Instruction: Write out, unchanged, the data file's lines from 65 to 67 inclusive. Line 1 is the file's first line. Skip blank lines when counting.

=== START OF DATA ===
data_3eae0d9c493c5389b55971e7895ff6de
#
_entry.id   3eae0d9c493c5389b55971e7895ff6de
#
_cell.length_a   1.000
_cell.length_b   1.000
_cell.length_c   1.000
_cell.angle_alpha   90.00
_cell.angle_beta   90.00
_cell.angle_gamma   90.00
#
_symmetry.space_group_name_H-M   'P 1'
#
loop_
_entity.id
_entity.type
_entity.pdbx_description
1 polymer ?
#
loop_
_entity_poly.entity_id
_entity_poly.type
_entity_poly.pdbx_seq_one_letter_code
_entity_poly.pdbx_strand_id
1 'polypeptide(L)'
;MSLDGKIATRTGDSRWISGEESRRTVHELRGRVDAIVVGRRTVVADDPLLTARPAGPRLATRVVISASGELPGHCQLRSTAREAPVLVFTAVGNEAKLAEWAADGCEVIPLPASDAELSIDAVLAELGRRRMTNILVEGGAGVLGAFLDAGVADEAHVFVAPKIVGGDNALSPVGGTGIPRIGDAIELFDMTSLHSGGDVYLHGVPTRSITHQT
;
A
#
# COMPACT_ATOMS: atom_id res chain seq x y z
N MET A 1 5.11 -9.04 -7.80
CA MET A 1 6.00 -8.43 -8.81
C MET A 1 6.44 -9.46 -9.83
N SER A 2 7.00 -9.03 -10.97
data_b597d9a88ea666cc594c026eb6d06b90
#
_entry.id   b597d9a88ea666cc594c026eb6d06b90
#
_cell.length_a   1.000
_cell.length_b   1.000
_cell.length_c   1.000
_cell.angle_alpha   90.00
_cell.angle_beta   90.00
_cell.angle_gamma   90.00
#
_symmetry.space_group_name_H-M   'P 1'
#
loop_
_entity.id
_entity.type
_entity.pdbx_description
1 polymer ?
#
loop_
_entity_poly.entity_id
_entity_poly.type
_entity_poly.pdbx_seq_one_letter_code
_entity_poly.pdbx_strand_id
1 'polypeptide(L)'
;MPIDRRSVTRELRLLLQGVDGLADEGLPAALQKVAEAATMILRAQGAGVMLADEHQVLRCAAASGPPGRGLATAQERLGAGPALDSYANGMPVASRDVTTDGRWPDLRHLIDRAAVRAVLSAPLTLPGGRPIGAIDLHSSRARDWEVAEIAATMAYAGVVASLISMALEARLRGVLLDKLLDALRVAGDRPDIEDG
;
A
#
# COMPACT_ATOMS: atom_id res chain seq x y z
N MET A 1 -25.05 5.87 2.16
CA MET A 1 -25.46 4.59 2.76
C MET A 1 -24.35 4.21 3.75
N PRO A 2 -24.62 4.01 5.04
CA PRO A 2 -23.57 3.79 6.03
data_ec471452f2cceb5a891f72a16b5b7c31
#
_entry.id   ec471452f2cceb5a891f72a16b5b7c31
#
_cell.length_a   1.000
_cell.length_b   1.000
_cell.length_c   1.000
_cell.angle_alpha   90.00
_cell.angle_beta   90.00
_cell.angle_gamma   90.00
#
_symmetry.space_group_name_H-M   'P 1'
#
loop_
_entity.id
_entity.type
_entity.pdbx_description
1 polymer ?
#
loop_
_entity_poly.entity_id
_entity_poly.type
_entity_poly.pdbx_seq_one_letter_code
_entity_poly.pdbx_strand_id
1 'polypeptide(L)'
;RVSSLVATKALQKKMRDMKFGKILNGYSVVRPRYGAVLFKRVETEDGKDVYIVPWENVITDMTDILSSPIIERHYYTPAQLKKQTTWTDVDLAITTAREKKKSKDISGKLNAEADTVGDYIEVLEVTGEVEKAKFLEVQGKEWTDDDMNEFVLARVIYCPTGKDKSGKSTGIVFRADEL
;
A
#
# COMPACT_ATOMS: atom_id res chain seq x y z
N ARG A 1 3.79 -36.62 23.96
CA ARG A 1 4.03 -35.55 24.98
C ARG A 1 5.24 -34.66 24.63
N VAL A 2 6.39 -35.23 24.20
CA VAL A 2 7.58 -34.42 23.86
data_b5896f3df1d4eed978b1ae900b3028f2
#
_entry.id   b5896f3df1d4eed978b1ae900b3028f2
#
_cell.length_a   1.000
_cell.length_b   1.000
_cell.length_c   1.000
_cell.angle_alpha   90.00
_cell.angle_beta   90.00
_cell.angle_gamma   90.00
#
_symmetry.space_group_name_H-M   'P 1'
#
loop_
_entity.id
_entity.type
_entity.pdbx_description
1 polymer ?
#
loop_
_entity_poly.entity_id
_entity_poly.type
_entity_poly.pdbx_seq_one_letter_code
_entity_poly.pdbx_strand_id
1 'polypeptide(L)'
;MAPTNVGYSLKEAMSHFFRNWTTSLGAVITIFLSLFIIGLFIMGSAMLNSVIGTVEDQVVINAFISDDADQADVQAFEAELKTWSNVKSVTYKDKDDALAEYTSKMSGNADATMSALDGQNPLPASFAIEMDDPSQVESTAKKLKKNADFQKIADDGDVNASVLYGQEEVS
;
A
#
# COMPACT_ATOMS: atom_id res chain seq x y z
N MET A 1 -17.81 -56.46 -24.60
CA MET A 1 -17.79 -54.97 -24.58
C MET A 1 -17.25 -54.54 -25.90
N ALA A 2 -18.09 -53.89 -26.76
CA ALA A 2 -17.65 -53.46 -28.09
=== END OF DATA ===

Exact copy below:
N MET A 1 -25.05 5.87 2.16
CA MET A 1 -25.46 4.59 2.76
C MET A 1 -24.35 4.21 3.75